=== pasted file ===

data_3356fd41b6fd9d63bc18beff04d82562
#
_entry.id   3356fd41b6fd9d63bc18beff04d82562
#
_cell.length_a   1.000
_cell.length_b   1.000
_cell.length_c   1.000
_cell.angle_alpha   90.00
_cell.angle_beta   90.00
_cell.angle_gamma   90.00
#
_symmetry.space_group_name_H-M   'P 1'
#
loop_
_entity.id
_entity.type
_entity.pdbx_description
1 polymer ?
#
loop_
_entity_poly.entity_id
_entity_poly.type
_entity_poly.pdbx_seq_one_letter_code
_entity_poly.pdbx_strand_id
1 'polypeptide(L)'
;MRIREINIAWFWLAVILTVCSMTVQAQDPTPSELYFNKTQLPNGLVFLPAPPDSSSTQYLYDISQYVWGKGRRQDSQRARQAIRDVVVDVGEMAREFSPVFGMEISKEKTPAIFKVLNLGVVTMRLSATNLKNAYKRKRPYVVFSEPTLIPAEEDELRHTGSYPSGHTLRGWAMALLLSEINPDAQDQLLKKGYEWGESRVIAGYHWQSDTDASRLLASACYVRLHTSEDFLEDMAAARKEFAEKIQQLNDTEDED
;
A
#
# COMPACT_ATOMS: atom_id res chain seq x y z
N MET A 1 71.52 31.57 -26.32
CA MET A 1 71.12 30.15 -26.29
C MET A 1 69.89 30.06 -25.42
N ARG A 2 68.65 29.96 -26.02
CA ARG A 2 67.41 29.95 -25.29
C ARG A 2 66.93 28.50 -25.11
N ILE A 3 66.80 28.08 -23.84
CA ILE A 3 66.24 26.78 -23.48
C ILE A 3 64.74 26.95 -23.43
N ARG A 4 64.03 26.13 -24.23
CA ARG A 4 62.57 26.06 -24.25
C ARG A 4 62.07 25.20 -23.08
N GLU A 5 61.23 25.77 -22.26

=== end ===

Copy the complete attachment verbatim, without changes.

data_3356fd41b6fd9d63bc18beff04d82562
#
_entry.id   3356fd41b6fd9d63bc18beff04d82562
#
_cell.length_a   1.000
_cell.length_b   1.000
_cell.length_c   1.000
_cell.angle_alpha   90.00
_cell.angle_beta   90.00
_cell.angle_gamma   90.00
#
_symmetry.space_group_name_H-M   'P 1'
#
loop_
_entity.id
_entity.type
_entity.pdbx_description
1 polymer ?
#
loop_
_entity_poly.entity_id
_entity_poly.type
_entity_poly.pdbx_seq_one_letter_code
_entity_poly.pdbx_strand_id
1 'polypeptide(L)'
;MRIREINIAWFWLAVILTVCSMTVQAQDPTPSELYFNKTQLPNGLVFLPAPPDSSSTQYLYDISQYVWGKGRRQDSQRARQAIRDVVVDVGEMAREFSPVFGMEISKEKTPAIFKVLNLGVVTMRLSATNLKNAYKRKRPYVVFSEPTLIPAEEDELRHTGSYPSGHTLRGWAMALLLSEINPDAQDQLLKKGYEWGESRVIAGYHWQSDTDASRLLASACYVRLHTSEDFLEDMAAARKEFAEKIQQLNDTEDED
;
A
#
# COMPACT_ATOMS: atom_id res chain seq x y z
N MET A 1 71.52 31.57 -26.32
CA MET A 1 71.12 30.15 -26.29
C MET A 1 69.89 30.06 -25.42
N ARG A 2 68.65 29.96 -26.02
CA ARG A 2 67.41 29.95 -25.29
C ARG A 2 66.93 28.50 -25.11
N ILE A 3 66.80 28.08 -23.84
CA ILE A 3 66.24 26.78 -23.48
C ILE A 3 64.74 26.95 -23.43
N ARG A 4 64.03 26.13 -24.23
CA ARG A 4 62.57 26.06 -24.25
C ARG A 4 62.07 25.20 -23.08
N GLU A 5 61.23 25.77 -22.26